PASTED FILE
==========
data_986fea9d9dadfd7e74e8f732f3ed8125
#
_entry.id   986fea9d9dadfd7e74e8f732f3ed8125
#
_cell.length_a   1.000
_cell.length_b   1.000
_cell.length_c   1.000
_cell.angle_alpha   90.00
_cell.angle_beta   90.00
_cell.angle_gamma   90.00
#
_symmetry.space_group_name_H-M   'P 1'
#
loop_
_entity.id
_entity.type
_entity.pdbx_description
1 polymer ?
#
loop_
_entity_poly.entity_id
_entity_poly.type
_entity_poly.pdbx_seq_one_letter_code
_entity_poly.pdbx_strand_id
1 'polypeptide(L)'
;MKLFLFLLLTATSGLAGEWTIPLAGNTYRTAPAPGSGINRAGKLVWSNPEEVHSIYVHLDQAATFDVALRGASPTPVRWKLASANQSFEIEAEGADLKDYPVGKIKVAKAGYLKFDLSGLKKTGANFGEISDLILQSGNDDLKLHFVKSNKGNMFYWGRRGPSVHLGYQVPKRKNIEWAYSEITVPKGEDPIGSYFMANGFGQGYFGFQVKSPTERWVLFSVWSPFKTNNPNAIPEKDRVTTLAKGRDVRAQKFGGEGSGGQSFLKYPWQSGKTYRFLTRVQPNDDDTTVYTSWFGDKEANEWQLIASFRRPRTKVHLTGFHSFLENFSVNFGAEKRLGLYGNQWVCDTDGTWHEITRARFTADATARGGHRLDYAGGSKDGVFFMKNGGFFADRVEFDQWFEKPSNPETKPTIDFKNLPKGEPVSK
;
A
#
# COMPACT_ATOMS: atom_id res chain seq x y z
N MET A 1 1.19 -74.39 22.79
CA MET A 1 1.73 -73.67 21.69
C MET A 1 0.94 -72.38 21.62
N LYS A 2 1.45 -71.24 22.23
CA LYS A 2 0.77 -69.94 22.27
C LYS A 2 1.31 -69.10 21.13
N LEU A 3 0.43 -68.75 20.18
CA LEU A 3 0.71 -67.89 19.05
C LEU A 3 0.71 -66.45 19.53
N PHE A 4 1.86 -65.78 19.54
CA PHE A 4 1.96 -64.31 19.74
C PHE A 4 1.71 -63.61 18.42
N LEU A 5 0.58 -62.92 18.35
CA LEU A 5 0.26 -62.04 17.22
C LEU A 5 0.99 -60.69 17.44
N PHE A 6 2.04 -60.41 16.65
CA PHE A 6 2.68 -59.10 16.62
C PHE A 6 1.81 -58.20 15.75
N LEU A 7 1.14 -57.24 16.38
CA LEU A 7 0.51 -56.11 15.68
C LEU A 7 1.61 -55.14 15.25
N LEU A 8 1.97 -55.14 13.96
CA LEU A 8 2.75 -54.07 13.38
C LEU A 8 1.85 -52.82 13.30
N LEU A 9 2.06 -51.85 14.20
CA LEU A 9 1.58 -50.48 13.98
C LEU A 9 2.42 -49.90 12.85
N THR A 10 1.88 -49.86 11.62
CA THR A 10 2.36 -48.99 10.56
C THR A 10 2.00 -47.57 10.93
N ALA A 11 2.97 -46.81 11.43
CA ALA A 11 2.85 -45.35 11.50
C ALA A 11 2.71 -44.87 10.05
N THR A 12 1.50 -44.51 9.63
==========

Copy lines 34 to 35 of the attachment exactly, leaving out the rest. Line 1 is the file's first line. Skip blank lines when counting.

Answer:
N LYS A 2 1.45 -71.24 22.23
CA LYS A 2 0.77 -69.94 22.27